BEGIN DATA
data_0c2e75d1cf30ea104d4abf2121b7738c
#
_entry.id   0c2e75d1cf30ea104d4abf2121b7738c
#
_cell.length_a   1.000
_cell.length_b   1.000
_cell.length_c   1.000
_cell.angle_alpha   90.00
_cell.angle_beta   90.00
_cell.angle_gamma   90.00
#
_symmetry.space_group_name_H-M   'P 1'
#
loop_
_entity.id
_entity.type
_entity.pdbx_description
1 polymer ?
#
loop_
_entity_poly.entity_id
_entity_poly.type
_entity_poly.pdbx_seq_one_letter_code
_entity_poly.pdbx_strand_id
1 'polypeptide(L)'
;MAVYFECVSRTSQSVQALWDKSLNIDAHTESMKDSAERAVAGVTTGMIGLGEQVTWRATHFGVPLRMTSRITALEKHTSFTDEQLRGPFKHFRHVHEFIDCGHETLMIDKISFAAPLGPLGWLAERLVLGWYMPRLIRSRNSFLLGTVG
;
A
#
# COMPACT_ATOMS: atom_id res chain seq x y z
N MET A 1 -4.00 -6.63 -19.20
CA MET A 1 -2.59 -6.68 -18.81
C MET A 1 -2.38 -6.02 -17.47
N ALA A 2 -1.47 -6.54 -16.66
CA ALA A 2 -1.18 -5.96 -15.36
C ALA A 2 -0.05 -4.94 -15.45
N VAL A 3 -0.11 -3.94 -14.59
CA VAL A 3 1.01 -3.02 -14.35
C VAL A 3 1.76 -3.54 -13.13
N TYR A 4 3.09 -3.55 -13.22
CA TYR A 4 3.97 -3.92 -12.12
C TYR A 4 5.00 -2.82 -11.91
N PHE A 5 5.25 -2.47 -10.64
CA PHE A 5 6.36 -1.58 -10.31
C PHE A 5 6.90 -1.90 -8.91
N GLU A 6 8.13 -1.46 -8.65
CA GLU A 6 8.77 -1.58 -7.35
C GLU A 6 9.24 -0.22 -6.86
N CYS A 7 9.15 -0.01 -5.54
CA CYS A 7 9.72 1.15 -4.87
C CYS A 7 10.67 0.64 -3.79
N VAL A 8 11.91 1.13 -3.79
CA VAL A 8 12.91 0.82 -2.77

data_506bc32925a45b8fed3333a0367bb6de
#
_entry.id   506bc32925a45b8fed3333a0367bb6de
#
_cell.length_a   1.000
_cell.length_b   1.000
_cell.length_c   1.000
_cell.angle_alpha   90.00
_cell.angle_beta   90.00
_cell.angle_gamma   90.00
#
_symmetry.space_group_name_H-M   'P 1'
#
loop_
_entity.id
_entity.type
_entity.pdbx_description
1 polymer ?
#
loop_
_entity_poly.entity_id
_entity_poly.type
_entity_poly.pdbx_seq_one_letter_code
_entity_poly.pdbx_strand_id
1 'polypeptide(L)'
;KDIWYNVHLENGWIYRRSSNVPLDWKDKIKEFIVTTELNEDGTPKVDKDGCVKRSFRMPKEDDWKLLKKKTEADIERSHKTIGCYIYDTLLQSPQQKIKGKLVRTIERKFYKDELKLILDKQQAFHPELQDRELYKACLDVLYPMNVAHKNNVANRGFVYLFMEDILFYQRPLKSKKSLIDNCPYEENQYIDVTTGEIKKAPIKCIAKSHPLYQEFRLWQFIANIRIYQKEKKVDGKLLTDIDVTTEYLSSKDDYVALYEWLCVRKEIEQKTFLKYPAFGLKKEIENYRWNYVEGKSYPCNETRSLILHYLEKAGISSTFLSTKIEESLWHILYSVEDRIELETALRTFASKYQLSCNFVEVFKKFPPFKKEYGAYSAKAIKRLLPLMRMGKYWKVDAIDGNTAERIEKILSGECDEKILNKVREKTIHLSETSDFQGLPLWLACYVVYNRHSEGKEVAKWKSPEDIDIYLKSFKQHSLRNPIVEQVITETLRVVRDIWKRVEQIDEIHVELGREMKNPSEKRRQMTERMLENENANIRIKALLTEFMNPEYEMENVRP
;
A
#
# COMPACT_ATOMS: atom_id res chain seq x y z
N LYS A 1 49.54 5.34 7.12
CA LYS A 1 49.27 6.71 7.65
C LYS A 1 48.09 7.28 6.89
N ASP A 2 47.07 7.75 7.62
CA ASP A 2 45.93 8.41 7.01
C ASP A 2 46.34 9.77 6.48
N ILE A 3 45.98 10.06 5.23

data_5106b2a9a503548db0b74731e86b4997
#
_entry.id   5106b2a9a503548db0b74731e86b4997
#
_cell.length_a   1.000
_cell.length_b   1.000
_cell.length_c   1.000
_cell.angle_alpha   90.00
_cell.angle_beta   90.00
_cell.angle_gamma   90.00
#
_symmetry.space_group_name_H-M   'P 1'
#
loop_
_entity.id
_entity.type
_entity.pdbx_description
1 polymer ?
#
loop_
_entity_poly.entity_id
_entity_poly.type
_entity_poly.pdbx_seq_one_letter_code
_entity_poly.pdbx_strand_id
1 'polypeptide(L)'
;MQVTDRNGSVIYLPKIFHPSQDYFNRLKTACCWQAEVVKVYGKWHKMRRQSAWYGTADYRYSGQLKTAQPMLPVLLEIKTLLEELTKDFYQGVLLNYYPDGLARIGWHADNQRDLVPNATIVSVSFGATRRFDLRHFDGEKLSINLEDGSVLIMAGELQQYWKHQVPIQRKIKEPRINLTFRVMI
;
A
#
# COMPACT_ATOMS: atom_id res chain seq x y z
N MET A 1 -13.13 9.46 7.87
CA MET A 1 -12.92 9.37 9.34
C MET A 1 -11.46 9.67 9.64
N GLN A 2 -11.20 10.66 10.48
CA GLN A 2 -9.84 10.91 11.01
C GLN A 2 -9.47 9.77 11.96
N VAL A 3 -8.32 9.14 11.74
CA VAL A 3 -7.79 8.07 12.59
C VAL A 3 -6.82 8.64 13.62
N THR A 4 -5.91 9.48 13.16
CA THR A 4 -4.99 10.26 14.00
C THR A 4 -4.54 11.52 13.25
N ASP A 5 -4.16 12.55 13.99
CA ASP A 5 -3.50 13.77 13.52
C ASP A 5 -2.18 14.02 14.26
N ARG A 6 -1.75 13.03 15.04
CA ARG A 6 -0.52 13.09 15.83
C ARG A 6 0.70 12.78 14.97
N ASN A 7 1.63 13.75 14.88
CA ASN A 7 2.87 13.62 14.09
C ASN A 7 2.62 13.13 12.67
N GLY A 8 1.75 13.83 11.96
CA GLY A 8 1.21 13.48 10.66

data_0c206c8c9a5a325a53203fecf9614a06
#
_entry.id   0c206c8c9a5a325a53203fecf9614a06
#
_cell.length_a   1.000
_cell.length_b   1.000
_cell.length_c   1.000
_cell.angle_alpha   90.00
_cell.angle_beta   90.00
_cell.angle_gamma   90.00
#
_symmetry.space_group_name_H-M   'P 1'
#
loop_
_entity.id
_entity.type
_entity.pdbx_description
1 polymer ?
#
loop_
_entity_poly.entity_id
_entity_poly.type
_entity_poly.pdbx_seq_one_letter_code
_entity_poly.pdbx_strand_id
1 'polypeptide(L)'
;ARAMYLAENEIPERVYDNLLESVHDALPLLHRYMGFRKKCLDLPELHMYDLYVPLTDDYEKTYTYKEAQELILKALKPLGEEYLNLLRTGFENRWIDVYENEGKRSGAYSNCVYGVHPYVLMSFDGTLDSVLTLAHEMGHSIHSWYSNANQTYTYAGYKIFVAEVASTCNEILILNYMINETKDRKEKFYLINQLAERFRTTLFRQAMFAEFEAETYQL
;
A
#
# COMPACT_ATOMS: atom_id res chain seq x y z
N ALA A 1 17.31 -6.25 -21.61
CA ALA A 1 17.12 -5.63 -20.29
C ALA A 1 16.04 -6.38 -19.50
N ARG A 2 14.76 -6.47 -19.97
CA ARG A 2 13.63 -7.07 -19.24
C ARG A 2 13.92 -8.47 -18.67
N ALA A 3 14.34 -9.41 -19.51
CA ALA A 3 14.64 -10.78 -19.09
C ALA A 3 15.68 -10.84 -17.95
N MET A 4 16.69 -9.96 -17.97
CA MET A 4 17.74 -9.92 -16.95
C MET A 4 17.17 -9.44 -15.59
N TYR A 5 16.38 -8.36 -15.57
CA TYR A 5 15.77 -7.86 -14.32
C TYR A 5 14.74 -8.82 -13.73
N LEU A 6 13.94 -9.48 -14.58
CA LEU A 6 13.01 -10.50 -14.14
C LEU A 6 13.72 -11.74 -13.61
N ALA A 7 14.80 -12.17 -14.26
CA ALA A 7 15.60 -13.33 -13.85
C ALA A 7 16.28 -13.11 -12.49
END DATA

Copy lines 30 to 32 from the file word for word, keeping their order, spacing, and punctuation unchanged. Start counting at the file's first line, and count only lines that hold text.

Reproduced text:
# COMPACT_ATOMS: atom_id res chain seq x y z
N MET A 1 -4.00 -6.63 -19.20
CA MET A 1 -2.59 -6.68 -18.81